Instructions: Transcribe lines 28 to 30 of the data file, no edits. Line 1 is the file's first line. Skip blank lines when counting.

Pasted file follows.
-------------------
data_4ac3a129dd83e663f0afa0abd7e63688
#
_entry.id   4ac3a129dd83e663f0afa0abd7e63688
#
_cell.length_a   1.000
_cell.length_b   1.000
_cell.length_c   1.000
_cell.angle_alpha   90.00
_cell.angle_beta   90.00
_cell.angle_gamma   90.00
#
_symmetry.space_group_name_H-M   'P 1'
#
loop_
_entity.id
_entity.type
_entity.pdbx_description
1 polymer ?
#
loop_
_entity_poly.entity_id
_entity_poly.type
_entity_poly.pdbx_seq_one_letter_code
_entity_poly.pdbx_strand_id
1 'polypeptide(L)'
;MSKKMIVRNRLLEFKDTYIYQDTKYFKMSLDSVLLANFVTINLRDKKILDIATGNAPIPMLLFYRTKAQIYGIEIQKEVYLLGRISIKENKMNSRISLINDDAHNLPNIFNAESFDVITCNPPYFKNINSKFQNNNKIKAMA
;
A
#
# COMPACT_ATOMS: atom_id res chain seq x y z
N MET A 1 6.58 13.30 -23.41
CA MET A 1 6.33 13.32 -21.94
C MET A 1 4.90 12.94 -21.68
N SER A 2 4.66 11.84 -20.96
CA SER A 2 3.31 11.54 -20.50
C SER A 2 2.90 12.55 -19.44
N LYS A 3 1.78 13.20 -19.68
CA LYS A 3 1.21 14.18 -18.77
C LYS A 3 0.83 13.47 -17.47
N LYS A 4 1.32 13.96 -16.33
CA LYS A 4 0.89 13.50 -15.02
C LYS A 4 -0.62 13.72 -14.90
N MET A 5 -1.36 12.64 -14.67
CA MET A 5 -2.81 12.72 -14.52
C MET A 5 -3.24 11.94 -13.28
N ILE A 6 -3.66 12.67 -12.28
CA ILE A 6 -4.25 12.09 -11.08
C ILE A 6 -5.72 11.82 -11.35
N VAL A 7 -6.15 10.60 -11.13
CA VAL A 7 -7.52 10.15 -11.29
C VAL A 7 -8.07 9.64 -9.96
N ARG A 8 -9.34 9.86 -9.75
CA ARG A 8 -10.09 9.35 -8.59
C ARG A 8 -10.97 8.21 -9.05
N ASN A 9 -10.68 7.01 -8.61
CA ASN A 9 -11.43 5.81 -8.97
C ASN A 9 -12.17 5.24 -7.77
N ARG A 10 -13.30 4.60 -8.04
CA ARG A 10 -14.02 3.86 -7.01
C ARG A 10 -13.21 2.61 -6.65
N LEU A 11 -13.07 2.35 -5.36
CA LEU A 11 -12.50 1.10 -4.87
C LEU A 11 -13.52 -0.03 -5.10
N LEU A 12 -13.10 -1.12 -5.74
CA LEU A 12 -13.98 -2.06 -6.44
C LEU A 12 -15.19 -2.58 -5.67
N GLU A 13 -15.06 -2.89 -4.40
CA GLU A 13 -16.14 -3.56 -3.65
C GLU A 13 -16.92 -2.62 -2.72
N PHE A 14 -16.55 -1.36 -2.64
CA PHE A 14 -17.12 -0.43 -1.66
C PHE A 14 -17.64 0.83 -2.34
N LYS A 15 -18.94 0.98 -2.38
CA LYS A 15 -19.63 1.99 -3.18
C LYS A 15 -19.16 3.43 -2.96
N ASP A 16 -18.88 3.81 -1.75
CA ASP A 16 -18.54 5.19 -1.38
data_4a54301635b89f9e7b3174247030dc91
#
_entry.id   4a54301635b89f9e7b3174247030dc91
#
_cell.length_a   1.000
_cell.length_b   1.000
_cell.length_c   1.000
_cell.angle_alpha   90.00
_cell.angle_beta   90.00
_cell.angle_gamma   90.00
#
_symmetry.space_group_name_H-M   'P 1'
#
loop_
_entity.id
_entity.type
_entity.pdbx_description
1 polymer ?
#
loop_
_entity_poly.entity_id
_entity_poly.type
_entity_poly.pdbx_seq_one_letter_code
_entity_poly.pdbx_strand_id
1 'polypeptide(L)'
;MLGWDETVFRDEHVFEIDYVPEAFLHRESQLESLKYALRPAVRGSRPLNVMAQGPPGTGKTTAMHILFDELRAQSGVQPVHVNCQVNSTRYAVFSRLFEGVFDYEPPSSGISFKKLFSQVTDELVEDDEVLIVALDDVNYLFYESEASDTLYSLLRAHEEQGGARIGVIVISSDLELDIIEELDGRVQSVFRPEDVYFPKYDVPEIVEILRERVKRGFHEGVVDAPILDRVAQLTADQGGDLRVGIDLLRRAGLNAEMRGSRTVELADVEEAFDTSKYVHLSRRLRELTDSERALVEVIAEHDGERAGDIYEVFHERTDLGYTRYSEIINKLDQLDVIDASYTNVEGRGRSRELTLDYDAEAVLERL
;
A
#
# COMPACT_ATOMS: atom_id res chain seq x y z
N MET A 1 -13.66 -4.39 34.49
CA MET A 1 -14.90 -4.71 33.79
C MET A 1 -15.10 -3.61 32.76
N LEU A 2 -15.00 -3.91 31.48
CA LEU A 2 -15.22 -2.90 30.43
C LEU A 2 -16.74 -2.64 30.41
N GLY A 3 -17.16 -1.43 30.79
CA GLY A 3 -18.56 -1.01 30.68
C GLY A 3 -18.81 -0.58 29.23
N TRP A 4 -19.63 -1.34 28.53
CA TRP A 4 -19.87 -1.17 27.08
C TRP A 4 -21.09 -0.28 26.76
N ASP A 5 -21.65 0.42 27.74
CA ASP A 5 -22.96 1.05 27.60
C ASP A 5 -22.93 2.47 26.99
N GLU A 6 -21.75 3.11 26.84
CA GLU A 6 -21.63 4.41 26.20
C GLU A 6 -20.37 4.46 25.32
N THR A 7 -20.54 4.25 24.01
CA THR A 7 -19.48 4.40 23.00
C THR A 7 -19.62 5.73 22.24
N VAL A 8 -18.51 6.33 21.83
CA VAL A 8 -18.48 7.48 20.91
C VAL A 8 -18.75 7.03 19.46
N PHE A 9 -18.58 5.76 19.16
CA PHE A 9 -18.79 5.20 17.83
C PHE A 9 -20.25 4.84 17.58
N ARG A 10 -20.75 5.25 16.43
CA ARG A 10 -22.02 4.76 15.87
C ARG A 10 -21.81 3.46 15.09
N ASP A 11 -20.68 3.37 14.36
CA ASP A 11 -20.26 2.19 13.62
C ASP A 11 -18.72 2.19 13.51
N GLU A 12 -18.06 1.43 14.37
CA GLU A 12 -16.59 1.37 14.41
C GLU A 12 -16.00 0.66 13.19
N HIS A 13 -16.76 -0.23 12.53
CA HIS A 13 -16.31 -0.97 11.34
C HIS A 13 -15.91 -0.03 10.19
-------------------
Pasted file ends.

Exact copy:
A
#
# COMPACT_ATOMS: atom_id res chain seq x y z